I loved how this was both historical fiction (Roswell, New Mexico, 1940whatever) and science fiction (a UFO really did crash and there were aliens on it.) This was such an odd story, or at least, certainly unique. On the one hand you’ve got this sweet story about a boy and his parents trying to recover after the death of their son. Similarly they all love and care very much about the boy’s best friend, who father is a drunk and neglects his child. Then you’ve got this historical setting that was so vivid I felt hot and thirsty just reading about it. It’s all ranches and dust and children riding horses to get to ranches. And then there’s the Martian (or, as more accurately, Moontian) who crash lands.
Maybe not the fastest paced book ever, but I still enjoyed it and appreciated the novelty of pretty much all of it.
It was just coincidence that I read two Lisa Graff books within a couple of weeks. And the two are totally different from each other (and from the previous book I’d read by her –The Thing About Georgie. I have to say I’m admiring the variety of stories she writes. They all have some nice messages and characterization, but packaged up differently each time.)
This one was right up my alley–magical, but real. Kind of like a Sarah Addison Allen novel for kids. The magic is well known and a part of life-most people have a Talent. What’s kind of fun is how bizarre some of them are. Things like “knowing the exact right cake to make for any occasion.” I loved the different Talents and how they weren’t all things like levitation and mind reading. The story takes place at a camp for children with Talents. The director is kind of shady and something is going on with the lake and the Talents. I liked how it was all tied in to a prologue (which, upon checking this on Goodreads I find out refers to a first novel that is a companion to this one.)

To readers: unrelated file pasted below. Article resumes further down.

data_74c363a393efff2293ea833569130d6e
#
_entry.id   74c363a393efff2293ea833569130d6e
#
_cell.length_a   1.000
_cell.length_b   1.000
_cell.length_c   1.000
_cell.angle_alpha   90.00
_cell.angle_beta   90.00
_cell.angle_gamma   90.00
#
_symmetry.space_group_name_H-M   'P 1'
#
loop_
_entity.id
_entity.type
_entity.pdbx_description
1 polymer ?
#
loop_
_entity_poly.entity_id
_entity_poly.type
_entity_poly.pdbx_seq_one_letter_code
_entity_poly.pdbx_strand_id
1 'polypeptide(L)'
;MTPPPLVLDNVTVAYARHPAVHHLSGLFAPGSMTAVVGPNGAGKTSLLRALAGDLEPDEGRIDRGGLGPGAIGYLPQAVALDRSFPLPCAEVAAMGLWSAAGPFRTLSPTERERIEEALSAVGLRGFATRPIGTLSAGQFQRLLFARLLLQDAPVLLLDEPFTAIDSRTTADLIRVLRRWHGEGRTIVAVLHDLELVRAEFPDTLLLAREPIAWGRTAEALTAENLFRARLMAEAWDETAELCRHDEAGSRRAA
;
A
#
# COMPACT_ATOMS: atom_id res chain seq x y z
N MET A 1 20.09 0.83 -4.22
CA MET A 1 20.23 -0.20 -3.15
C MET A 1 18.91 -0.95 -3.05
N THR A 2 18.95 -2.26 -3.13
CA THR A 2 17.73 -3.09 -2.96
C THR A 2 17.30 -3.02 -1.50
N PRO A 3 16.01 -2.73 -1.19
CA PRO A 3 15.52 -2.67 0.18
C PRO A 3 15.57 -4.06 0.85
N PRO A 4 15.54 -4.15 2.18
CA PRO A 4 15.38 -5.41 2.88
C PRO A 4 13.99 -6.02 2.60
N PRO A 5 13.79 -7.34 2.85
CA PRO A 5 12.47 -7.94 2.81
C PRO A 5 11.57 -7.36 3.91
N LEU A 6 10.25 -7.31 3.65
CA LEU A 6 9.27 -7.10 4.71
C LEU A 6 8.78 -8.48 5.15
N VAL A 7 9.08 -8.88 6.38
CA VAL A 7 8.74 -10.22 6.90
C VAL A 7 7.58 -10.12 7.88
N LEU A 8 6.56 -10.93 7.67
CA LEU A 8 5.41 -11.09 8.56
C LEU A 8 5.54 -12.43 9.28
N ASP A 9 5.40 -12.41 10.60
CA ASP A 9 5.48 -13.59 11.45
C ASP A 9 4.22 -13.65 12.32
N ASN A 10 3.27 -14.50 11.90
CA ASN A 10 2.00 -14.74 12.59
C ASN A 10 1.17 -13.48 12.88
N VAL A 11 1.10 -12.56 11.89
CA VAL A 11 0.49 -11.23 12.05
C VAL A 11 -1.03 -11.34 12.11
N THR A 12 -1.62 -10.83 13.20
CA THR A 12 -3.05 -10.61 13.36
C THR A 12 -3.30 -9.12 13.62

I bought this for the library quite a while ago and read it so that I could recommend it better, but really it turned out to be quite a treat. I thought this was so fun and can’t imagine a kid not enjoying reading this and imagining their own live in treehouse. I liked the format of the book with post it notes, notes, and emails included in the “scrapbook” that tells the story.
Torn between two parents who want to divide their child perfectly equally, Winnie is really only happy on Wednesdays. On that day, rather than have their child have unequal time with a parent (since there are 7 days in a week), Winnie’s parents are content to let her live on her own on that day. (terrible parents. really.) She lives in a fantastic treehouse that somehow has plumbing and electricity (?!) and is located between her mother and father’s house. Fed up with the feuding for her attention (while simultaneously giving her no attention) Winnie refuses to come out of the treehouse unless they both visit at the same time. Since they won’t she stays in there. Soon her classmates (conveniently a class of 10) join her and they all refuse to leave.
This is just the sort of story I found entertaining as a kid and still do. All the logical questions (why don’t they just go get her?) are quickly and preposterously answered (“the tree is technically an embassy and exempt from U.S. laws”! really?!).